Session

Technical Session 1: Mission Operations and Autonomy

Location

Utah State University, Logan, UT

Abstract

As satellites and spacecraft grow in number and operate farther from Earth, there is an emerging need for increased autonomy via onboard decision making that is independent of ground stations but allows for collaboration between teams of assets. Such autonomy will relieve the burden on human operators, enable faster responses to dynamic events, and reduce communications between orbital assets and ground stations. Orbit Logic’s Autonomous Planning System (APS) is flexible and customizable onboard software that enables teamed autonomy through the use of Tasking, Collection, Processing, Exploitation, and Dissemination (TCPED) pipelines onboard the satellites. Its small computational/memory footprint makes it especially suitable for small satellites: APS has been successfully demonstrated on constrained platforms such as the Raspberry Pi and the Unibap e2100. While APS is employed to create, plan and orchestrate TCPED pipelines, its flexible architecture allows it to interface with other satellite or software components that can provide states or events to inform or trigger planning, and to integrate with satellite resources that can execute those plans. For example, in an Earth-imaging satellite mission, APS tasks the satellite to perform collections, facilitates delivery of the collected data to onboard processing/analysis modules, and uses the results to inform future tasking, e.g., following-up with additional collection or processing. APS on a given asset employs one or more Specialized Autonomous Planning Agents (SAPAs), software modules that plan onboard activities for a specialized need. Through configurable plugins, they can be customized to the capabilities and mission roles of the host asset. Each SAPA is dedicated to a general mission-or system-level need (e.g., separate SAPAs may focus on collection planning, contact scheduling, and fault management) and issue one or more high-level activities to fulfill that need. These activities are fielded by the Master Autonomous Planning Agent (MAPA), which performs intelligent deconfliction of the onboard resources that activity execution requires. The resource execution timeline is composed to maximize the “goodness” of all competing activities using a configurable multi-factor figure of merit (FOM). APS’s modular architecture and well-defined interfaces facilitate rapid development and deployment of novel or enhanced capabilities. The level of autonomy is customizable and can be tuned over the course of the mission to allow the satellite more autonomy as it gains trust. These features allow APS to be easily deployed for complex satellite missions with multiple competing mission objectives. APS’s constellation-level collaborative autonomy seamlessly extends its asset-level autonomy. Multiple APS-enabled satellites equipped with inter-satellite links or access to a space network can coordinate without ground station communications, e.g., a constellation of imaging satellites can perform load balancing among themselves to ensure coverage and limit redundancy. Such autonomous collaboration is especially important in scenarios where evolving conditions change mission parameters, e.g., if one satellite collects imagery from a region, and processing of that imagery identifies signatures warranting follow-up tasking, a different satellite overflying the location in the near future can perform the collection. APS has been developed and extended for multi-domain, multi-asset mission applications through multiple programs sponsored by AFRL, DARPA, NASA, and ONR.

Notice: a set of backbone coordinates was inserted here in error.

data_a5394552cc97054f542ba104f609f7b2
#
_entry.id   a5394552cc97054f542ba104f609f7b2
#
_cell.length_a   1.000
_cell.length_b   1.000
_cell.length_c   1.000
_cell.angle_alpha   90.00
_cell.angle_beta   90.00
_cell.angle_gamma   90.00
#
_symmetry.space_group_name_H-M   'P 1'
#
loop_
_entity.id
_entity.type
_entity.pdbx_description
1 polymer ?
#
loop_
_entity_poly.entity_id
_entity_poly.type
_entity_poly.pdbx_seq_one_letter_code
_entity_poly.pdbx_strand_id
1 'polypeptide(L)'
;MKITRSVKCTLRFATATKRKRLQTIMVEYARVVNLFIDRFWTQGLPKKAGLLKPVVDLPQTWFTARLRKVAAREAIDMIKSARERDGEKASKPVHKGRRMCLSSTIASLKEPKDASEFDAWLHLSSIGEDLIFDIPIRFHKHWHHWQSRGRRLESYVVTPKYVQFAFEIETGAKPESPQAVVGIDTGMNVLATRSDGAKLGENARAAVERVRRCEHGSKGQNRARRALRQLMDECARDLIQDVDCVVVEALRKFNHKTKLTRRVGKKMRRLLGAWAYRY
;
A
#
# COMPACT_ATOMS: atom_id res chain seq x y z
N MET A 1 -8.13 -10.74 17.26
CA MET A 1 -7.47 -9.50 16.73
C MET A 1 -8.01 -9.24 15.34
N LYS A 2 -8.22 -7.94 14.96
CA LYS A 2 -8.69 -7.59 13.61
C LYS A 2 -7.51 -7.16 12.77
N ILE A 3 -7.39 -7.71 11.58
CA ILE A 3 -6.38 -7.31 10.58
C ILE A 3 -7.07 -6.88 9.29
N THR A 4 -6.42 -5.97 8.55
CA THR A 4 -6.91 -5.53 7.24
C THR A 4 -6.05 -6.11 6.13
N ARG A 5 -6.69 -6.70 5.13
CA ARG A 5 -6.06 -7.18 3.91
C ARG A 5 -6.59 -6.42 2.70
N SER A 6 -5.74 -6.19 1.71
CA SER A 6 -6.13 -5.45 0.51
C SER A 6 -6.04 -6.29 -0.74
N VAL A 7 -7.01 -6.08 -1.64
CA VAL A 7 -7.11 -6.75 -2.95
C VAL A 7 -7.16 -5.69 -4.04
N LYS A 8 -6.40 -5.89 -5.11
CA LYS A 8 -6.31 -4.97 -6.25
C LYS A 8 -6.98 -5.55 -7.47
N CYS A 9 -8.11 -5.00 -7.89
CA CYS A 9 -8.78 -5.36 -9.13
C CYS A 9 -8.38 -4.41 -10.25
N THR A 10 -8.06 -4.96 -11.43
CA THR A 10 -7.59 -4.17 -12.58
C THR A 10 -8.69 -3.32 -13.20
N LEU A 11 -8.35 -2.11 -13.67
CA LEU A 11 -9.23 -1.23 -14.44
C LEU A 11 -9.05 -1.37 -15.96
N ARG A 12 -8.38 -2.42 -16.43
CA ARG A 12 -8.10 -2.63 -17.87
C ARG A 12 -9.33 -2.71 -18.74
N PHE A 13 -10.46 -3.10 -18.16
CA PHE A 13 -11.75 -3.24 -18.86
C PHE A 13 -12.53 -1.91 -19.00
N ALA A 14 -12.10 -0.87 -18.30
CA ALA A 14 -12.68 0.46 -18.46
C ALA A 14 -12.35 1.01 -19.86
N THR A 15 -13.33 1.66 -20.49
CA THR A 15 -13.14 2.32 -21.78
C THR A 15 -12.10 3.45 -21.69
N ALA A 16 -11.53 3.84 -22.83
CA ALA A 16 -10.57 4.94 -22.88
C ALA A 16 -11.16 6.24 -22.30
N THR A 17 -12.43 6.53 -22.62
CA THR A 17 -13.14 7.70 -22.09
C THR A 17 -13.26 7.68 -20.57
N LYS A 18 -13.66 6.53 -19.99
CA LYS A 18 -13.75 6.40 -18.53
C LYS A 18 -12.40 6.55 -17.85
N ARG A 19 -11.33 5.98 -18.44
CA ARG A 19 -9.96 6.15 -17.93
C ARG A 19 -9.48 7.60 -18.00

Available for download on Saturday, August 07, 2021